In the wake of the sentencing of the truck driver who was charged in the Humboldt bus crash tragedy, the Canadian Trucking Alliance stands with the families, who in their victim impact statements called for more safety oversight and enforcement of the trucking industry in Canada.
The vast majority of motor carriers in Canada foster and promote a steadfast culture of safety and compliance, which includes progressive safety management systems, rigorous training and corrective oversight.
This week CTA has been asked repeatedly by media if the volume of charges against the driver, including multiple hours-of-service violations, is considered normal for a single operator of a trucking company. The answer is no. CTA points out, however, that a small percentage of carriers lack appropriate safety management policies, thorough ongoing training and oversight of the drivers they employ. This must change.
The federal government, led by Transport Minister Marc Garneau and the provincial transportation ministers, have responded swiftly by announcing a national mandatory entry level training (MELT) standard by Jan. 1, 2020. While this is a positive step, CTA continues its call to end the type of hours-of-service abuse exhibited in this case by also introducing tamper-proof, third-party certified electronic logging devices (ELDs) as soon as possible. CTA is encouraged by two recent announcements by Canada’s First Ministers and The Council of Ministers Responsible For Transportation and Highways Safety to prioritize ELD implementation across Canada.
In the U.S., a mandatory ELD rule took effect in December 2017, while the Canadian government is eyeing a possible final rule to be published this spring. CTA is urging regulators to implement and begin enforcing a regulation for mandatory, tamper-proof, third-party certified ELD technology in all commercial trucks that currently require logbooks no later than one year after the rule is published.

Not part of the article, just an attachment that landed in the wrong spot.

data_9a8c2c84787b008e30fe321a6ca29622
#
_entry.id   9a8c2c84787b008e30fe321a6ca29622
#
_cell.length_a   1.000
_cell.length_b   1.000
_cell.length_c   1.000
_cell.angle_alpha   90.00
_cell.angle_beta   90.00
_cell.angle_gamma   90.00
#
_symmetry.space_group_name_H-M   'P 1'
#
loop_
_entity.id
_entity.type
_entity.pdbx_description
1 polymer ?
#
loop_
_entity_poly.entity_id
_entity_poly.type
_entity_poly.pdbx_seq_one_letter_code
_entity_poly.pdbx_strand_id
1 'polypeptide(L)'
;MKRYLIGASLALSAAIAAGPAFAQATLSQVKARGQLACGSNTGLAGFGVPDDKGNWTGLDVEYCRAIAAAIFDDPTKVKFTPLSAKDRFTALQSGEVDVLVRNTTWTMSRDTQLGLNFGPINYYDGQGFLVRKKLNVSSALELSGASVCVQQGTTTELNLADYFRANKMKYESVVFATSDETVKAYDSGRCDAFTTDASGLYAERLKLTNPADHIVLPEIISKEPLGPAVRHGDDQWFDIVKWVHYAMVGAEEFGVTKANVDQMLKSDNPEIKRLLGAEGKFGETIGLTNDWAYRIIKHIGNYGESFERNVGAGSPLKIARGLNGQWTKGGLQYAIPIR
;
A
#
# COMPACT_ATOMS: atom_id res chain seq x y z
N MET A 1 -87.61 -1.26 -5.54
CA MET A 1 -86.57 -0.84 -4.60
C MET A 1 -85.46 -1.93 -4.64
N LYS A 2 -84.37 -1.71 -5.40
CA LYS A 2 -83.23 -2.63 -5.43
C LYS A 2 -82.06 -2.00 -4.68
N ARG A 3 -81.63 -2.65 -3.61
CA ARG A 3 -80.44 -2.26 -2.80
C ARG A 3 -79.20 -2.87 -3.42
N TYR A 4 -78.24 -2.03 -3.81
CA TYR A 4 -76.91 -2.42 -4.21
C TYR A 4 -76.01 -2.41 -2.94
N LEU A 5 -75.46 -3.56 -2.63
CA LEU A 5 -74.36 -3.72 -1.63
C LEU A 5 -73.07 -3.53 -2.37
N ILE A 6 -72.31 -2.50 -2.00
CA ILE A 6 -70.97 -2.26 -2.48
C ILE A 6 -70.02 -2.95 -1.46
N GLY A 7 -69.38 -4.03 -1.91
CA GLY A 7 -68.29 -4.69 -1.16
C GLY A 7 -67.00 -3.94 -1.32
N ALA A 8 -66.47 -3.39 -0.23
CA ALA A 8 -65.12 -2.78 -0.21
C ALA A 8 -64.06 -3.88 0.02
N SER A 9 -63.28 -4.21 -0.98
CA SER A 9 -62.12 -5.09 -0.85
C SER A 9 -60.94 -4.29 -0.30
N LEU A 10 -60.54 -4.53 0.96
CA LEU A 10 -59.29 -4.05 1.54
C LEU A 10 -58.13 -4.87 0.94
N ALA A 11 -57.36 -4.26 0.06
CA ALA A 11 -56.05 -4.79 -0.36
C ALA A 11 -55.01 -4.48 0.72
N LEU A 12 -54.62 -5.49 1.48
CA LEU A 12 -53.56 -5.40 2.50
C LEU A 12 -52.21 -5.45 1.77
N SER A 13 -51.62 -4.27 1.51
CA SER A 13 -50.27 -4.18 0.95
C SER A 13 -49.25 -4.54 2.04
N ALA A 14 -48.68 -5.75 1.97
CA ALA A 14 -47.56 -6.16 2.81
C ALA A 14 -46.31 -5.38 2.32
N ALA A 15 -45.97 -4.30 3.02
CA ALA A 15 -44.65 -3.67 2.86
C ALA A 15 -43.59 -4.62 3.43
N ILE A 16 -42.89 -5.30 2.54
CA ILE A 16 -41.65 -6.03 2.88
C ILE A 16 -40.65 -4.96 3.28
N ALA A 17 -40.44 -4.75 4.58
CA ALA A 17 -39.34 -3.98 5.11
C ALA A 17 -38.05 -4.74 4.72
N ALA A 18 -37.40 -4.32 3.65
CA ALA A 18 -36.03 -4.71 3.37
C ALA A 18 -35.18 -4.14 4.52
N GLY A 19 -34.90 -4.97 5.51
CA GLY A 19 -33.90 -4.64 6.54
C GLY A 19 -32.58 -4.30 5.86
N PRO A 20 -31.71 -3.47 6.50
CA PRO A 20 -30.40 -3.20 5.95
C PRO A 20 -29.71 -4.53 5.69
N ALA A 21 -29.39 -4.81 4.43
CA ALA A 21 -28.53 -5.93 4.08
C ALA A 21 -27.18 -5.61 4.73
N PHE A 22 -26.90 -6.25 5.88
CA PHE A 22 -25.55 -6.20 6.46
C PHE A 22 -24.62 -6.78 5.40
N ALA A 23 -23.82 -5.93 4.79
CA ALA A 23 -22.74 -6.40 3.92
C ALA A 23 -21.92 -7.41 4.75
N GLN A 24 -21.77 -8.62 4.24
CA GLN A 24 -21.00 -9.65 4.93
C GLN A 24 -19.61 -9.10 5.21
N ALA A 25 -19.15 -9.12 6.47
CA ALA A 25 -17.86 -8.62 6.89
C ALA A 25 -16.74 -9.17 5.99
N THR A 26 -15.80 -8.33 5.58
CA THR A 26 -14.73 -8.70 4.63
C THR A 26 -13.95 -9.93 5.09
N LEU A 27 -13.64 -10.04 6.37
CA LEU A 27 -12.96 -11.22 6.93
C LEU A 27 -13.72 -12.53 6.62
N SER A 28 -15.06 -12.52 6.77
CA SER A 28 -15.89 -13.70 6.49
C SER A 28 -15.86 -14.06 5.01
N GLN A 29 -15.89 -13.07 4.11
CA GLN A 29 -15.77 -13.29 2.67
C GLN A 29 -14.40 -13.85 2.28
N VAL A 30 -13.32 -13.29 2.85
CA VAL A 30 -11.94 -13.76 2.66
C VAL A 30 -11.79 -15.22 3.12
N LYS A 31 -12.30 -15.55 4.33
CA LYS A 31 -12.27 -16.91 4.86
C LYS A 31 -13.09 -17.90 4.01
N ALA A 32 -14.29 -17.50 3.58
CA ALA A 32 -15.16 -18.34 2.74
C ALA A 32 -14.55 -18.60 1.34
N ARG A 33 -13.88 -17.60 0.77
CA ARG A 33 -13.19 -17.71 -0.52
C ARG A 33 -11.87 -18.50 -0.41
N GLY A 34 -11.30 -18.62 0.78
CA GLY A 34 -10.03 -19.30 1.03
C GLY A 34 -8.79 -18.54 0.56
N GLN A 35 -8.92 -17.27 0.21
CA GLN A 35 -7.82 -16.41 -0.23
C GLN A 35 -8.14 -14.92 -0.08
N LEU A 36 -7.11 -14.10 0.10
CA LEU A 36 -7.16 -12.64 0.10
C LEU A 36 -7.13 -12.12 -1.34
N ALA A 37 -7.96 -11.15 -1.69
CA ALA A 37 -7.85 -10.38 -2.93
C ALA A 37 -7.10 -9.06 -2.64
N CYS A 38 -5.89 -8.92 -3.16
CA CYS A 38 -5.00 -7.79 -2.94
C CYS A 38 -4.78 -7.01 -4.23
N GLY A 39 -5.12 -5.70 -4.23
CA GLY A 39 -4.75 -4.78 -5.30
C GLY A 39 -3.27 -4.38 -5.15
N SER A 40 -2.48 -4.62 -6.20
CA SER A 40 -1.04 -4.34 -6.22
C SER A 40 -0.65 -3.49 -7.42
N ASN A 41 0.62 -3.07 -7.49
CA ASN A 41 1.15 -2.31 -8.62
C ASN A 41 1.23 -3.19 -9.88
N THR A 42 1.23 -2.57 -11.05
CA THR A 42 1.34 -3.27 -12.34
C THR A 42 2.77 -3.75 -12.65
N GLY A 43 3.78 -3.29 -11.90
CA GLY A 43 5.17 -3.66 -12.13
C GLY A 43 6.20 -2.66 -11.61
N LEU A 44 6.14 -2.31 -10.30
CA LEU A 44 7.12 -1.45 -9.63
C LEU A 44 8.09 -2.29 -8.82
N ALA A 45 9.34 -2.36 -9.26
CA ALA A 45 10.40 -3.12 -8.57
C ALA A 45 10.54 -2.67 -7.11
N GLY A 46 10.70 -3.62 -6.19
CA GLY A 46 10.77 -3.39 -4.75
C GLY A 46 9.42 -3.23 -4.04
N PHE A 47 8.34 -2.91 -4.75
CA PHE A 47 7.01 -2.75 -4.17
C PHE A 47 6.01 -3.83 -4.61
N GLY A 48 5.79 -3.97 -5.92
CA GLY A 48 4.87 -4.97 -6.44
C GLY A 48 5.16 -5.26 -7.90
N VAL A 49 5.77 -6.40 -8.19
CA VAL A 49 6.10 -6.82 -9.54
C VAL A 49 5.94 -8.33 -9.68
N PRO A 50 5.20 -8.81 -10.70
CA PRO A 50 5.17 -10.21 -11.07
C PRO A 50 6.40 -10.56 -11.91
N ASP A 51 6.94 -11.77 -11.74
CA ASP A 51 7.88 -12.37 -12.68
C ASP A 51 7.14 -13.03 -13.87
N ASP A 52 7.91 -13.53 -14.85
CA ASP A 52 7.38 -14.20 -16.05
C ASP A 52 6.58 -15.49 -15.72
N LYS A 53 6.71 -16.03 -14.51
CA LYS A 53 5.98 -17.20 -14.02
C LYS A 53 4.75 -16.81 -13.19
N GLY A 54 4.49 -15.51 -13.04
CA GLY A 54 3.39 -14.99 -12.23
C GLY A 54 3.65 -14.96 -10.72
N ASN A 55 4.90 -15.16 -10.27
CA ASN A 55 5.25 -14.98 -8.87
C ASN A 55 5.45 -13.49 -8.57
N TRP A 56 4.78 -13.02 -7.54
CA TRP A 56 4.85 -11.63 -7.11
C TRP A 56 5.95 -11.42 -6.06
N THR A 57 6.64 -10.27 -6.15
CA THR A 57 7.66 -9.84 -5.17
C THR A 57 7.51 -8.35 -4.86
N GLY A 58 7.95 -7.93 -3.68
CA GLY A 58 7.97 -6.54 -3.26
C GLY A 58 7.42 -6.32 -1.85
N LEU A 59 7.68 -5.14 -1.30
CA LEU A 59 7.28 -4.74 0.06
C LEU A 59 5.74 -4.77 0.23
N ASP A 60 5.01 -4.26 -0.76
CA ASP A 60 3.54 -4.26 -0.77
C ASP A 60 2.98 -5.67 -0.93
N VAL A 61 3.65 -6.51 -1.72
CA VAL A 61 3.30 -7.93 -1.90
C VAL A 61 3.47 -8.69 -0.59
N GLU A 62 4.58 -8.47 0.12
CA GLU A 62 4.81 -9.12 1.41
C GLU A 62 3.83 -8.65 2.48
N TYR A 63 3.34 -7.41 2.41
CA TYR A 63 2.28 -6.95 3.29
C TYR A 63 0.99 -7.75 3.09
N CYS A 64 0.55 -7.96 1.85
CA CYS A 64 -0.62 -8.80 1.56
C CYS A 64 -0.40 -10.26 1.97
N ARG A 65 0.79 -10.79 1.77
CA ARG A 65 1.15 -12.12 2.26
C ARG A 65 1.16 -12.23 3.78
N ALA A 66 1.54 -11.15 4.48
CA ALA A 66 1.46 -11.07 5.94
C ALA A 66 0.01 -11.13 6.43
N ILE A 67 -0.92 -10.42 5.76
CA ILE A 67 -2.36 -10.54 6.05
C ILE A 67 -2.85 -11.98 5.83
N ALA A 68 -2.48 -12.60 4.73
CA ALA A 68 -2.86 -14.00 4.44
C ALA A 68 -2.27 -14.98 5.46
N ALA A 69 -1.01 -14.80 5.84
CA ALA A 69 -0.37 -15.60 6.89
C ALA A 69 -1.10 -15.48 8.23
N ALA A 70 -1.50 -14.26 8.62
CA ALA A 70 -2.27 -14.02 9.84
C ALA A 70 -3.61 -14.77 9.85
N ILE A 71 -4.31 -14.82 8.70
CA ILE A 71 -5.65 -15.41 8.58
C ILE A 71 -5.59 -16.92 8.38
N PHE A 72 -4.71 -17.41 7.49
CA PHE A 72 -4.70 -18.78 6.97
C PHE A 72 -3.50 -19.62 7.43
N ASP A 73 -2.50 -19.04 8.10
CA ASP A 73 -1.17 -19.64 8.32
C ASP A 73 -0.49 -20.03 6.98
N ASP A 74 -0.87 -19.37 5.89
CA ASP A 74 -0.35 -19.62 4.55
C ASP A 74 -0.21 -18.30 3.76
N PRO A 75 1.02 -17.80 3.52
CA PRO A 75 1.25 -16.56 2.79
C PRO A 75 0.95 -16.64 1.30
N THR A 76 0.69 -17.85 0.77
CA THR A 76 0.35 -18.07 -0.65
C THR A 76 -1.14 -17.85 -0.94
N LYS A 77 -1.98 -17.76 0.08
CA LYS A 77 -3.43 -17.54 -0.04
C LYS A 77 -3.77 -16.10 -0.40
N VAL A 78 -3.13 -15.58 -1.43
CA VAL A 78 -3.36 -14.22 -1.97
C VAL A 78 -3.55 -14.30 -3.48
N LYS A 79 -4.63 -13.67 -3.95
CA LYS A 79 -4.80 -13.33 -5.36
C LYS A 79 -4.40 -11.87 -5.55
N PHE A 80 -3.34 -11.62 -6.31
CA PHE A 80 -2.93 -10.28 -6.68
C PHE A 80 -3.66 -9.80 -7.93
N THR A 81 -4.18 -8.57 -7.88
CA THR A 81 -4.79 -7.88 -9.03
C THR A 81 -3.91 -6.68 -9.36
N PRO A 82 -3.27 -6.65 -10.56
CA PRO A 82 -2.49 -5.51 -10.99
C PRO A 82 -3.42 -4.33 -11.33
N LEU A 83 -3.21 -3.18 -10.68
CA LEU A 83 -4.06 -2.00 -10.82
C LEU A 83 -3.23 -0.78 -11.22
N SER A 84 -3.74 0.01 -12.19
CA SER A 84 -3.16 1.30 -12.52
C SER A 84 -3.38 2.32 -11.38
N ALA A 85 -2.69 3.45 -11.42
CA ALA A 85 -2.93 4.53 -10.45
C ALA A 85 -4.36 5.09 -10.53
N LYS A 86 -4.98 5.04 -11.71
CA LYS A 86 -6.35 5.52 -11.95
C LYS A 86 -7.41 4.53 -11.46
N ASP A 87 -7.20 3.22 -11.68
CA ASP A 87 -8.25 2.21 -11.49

ELDs do not in any way change the existing Canadian Federal Hours of Service Regulations for truck drivers, which were introduced in 2005 after over a decade of study and input from sleep scientists, academics, governments and the trucking industry to ensure truck drivers are not fatigued while operating a commercial vehicle. ELDs simply replace archaic paper logbooks, which were central among the charges against the truck driver in the Humboldt case.
According to Transport Canada, fatigue in both truck and passenger car drivers is a factor in about 20 per cent of all collisions. There are about 9,400 HOS-related per year in Canada and the introduction of tamper-proof, certified ELDs will significantly improve compliance.
It is the responsibility of all trucking companies operating in Canada to keep the public safe and to achieve compliance by employing and properly supervising only well-trained, professional drivers who fully understand the rules of the road. CTA will therefore be closely following the upcoming trial of the trucking company owner involved in the Humboldt Broncos case. CTA will comment further as the details of that case emerge.
CTA’s 10-point Safety Action Plan released in the summer of 2018 has thus far provided policy makers with some direction on how government and industry can work together on improving trucking industry compliance issues through ELD enforcement, MELT, targeting distracted driving, sobriety, enhancing carrier evaluation programs along with new technology recommendations.